Rule of Thirds
The Rule of Thirds states that the human eye prefers objects that are divided and aligned in a particular fashion. This rule is a fundamental principle of photography that will produce more interesting and original photos. How To Use First divide your scene or viewﬁnder into a tic-tac-toe pattern. Align your primary subject so it is at the intersection of any vertical and horizontal line - instead of in the center. The subject is represented by the dotted circle in the diagram. You can also use these horizontal lines to determine the appropriate amount of horizon - typically use 1/3 to 2/3 of the frame, instead of 1/2. Experiment placing your subjects off-center and you will be suprised by the results.
A photo lacking sufficient perspective may appear lacklustre and ﬂat. Many people unknowingly limit their perspective by a) taking all their photos at eye level or b)not including objects within the foreground/background.
How To Use
How to Use
Light can strike your subject from the front, back, and/or side. Front lighting produces a subject that is evenly light with minimal shadows and good detail, but with less deﬁned texture and volume. Back lighting produces a subject with prominent shadows, a bright silhouette, but foreground detail is usually diminished and darker. Side lighting or diffuse lighting (through clouds) produces a subject with good detail, texture, and volume - oftenly a happy medium.
Some of the best lighting conditions exist before 10 a.m. and after 3 p.m. Colors are flat and less vibrant in photographs taken around noon.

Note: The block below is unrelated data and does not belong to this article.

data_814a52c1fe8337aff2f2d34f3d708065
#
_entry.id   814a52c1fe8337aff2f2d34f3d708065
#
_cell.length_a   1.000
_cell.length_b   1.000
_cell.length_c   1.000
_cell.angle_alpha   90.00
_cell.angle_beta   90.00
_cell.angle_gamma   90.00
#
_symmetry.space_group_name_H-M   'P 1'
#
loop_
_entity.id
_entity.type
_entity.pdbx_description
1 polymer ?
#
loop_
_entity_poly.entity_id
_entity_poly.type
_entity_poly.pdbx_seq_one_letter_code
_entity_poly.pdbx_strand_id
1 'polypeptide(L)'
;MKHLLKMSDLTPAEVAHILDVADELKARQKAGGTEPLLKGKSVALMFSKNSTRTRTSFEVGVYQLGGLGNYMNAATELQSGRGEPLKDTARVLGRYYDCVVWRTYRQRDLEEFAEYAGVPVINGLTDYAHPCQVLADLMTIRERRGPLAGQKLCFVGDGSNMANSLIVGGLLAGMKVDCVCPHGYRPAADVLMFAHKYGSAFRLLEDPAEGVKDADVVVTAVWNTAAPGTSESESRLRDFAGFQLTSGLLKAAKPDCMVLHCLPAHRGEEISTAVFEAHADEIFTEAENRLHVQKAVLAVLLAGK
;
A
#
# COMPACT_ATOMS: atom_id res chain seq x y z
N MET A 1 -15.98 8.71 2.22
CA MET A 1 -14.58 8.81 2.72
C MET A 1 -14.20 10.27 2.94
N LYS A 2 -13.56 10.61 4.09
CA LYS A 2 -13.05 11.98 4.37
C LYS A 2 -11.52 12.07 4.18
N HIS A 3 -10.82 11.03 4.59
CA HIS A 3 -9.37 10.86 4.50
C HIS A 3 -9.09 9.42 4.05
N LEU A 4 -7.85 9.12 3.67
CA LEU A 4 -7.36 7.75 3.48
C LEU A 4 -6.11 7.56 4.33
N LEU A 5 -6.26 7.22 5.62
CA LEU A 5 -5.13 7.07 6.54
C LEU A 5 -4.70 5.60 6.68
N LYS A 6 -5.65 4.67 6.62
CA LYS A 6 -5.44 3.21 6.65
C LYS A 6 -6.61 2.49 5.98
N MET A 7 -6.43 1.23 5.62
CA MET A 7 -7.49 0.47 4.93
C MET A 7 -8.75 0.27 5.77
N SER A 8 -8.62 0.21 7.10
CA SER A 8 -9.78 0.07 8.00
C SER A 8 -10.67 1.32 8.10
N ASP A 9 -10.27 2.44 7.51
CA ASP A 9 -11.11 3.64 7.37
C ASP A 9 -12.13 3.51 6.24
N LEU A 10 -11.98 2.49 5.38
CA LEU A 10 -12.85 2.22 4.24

Obtaining proper exposure for a photo on a given day (in a given light) can be difficult, but don’t worry. Modern cameras take a lot of the work out of achieving a proper exposure for your pictures. How To Use 1) Find your subject and center the viewfinder crosshairs/box on the subject. Depress the shutter button halfway and hold. This will force the camera to choose a proper exposure by evaluating the light striking your subject (i.e. a face). 2) If satisfied with the preview in the viewfinder: compose the perspective of the desired shot, depress the shutter button fully to take the picture. Experiment centering on different subjects (sky, ground, colors) to see different real-time exposures reflected in the viewfinder/screen.
Jonathan Parker, Park Ranger
Did You Know?
There are 5.6 miles of canals at Lowell National Historical Park. The canals channeled the Merrimack River's 32 foot drop to Lowell's mills providing power for the mill machinery.